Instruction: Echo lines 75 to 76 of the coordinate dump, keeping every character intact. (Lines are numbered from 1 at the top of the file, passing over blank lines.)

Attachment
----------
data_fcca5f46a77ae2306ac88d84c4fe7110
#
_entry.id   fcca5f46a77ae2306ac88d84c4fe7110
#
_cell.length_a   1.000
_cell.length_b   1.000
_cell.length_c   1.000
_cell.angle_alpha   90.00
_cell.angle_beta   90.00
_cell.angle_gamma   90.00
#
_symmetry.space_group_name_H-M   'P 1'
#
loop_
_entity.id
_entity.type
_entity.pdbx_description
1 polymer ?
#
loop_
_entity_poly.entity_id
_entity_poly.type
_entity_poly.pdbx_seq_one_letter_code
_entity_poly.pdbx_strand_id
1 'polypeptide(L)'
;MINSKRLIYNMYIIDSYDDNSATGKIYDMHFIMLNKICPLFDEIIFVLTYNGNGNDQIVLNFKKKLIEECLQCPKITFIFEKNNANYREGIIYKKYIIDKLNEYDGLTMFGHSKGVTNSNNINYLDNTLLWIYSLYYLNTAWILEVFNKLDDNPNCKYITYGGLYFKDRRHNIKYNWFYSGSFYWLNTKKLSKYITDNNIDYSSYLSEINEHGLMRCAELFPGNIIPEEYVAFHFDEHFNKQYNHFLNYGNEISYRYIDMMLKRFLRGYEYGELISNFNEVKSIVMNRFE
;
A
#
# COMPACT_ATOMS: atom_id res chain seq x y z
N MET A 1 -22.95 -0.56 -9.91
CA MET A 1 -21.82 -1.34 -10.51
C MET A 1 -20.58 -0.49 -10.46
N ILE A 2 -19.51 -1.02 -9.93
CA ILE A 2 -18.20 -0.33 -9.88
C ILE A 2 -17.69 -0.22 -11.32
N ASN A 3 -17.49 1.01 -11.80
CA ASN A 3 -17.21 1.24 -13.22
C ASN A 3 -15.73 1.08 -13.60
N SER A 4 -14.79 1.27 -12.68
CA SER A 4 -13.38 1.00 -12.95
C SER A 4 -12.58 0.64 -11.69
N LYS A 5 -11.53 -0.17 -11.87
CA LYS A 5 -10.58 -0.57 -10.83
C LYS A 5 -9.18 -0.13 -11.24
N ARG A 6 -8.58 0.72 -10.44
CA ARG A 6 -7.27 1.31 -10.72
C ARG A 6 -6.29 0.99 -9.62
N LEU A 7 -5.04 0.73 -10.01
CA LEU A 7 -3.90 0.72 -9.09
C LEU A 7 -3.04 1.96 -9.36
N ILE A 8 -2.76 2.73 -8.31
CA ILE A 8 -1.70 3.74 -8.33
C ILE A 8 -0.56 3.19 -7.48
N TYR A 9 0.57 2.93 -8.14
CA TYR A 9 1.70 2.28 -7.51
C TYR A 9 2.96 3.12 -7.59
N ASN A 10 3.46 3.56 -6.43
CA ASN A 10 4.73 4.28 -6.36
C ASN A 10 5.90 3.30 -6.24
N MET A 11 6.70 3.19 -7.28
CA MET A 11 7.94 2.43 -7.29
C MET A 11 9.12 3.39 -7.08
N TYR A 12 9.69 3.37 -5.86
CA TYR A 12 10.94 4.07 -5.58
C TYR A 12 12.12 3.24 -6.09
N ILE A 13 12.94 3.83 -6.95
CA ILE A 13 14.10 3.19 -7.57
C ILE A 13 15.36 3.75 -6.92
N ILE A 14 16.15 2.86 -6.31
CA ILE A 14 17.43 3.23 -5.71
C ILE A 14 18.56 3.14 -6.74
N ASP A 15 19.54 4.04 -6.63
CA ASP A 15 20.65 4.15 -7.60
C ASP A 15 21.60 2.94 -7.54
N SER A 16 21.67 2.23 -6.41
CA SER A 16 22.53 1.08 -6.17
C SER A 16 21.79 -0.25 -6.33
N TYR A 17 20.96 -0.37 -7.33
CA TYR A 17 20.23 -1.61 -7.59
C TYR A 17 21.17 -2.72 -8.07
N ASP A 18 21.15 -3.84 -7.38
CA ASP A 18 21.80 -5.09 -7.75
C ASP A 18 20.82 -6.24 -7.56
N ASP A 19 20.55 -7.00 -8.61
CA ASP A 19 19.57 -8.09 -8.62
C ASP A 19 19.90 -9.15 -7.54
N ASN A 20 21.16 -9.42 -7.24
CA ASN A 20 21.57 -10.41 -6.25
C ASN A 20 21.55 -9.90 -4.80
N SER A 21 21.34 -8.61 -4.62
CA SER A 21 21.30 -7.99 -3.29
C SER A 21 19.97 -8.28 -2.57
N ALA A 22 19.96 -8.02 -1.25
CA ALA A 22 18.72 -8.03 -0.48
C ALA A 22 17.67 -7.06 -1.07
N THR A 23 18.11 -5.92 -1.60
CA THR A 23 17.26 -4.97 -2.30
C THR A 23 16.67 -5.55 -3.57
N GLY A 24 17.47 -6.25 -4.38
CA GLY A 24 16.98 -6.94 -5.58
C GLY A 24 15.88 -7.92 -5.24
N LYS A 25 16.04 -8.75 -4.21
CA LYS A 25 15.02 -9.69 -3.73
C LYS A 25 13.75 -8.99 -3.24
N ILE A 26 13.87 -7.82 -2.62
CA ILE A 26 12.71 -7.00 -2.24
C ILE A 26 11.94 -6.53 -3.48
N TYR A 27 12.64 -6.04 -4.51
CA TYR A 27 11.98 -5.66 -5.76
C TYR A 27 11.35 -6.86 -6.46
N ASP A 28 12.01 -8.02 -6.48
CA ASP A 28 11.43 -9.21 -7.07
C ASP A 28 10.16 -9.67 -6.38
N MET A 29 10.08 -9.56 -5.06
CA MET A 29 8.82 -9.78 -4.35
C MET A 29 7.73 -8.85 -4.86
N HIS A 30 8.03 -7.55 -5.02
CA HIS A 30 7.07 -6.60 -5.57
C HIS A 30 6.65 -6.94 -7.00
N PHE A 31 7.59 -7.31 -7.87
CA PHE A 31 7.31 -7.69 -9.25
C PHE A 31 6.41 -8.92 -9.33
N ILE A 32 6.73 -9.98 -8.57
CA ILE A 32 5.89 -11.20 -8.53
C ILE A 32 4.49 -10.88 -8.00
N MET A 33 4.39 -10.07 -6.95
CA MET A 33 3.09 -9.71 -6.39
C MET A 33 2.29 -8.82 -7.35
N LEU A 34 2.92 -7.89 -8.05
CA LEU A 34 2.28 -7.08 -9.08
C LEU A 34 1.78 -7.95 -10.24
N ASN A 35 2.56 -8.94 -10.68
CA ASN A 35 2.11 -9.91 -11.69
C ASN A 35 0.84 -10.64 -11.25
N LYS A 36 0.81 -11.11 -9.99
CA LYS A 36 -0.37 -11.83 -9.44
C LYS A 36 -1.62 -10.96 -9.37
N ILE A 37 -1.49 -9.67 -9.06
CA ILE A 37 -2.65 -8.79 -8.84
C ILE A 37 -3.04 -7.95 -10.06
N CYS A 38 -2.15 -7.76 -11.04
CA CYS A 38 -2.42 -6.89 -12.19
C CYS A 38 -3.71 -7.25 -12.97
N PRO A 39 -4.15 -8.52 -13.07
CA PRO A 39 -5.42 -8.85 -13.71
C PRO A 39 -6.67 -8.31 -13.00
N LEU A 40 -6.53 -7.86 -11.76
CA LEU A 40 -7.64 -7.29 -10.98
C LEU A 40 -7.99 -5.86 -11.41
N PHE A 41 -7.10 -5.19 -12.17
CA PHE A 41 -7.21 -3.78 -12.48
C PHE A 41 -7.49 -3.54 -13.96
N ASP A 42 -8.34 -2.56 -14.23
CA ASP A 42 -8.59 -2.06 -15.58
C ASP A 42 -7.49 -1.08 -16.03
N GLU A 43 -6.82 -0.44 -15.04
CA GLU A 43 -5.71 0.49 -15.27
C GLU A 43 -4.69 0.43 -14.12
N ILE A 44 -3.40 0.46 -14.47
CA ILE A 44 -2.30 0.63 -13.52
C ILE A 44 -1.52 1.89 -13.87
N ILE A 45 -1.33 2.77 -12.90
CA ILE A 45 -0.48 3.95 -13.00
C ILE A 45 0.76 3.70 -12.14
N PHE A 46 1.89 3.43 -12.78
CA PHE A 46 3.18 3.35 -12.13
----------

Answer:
C ASP A 15 21.60 2.94 -7.54
N SER A 16 21.67 2.23 -6.41